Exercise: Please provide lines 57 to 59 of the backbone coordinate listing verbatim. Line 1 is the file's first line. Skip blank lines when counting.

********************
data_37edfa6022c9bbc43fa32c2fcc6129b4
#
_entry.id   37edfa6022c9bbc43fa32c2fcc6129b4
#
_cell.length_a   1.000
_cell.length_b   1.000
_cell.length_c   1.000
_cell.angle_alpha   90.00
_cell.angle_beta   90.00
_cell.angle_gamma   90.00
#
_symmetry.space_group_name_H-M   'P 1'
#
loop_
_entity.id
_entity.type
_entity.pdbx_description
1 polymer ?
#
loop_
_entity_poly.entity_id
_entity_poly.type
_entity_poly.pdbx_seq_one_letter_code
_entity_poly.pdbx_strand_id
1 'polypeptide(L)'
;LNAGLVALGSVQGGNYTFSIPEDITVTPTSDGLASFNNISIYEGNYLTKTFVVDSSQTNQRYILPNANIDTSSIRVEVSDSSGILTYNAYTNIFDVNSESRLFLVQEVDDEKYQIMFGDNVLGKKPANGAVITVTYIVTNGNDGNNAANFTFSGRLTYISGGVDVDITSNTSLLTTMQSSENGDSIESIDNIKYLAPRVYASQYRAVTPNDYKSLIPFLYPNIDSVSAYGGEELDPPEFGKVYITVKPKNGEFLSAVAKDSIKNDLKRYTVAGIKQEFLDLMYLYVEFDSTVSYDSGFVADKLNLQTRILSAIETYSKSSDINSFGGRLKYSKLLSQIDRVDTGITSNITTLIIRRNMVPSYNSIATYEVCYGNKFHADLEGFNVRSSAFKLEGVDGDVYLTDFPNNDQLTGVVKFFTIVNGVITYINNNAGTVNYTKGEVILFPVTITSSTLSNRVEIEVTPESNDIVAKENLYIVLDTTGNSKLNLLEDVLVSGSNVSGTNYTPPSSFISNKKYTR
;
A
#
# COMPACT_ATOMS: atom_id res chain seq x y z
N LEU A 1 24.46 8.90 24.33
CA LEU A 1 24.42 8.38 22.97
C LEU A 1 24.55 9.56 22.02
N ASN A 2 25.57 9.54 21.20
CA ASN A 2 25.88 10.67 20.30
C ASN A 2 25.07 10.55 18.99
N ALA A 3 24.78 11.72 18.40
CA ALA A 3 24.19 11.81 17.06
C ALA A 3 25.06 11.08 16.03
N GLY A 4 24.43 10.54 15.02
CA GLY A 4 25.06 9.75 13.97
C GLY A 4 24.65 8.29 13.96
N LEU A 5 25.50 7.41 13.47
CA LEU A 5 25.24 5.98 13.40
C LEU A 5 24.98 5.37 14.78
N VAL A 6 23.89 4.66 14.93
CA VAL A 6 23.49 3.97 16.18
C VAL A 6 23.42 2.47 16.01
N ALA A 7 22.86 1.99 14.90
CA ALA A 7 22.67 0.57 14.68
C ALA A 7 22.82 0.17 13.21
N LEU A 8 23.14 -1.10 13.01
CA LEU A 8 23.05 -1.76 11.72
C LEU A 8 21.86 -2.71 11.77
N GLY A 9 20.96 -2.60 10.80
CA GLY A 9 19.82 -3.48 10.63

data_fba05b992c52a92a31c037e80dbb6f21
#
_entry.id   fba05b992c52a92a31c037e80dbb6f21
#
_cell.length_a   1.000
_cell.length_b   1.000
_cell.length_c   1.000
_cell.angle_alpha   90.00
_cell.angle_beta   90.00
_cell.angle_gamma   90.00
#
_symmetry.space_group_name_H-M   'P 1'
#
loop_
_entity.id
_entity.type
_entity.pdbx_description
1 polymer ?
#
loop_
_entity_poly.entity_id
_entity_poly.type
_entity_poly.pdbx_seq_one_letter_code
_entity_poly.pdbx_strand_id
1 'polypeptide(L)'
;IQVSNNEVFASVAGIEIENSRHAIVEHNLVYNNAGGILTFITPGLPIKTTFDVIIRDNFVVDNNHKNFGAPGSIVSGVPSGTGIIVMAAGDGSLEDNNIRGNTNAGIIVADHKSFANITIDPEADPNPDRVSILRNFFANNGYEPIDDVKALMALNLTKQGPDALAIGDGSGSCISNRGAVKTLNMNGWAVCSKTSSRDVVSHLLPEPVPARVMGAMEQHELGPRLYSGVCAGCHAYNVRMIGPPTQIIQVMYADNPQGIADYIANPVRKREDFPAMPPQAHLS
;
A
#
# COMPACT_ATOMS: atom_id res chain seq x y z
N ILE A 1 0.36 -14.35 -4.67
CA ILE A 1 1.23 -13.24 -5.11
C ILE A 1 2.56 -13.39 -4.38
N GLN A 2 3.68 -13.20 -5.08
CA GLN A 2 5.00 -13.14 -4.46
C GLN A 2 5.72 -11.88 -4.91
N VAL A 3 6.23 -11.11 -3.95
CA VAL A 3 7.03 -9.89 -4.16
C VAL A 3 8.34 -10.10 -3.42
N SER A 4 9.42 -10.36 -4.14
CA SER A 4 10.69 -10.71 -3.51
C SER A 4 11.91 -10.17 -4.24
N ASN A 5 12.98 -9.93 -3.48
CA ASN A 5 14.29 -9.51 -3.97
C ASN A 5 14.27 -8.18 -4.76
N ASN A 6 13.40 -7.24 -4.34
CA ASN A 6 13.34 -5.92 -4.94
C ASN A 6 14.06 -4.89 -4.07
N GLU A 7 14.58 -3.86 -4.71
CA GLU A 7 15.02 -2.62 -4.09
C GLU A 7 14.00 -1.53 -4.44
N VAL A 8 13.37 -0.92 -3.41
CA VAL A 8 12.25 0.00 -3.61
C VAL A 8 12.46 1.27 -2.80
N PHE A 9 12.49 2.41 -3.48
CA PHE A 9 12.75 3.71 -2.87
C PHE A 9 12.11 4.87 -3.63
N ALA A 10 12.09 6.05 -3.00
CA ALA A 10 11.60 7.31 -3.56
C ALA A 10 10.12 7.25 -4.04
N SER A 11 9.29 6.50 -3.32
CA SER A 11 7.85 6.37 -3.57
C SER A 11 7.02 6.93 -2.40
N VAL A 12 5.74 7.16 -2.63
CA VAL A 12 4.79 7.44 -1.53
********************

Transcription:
data_fba05b992c52a92a31c037e80dbb6f21
#
_entry.id   fba05b992c52a92a31c037e80dbb6f21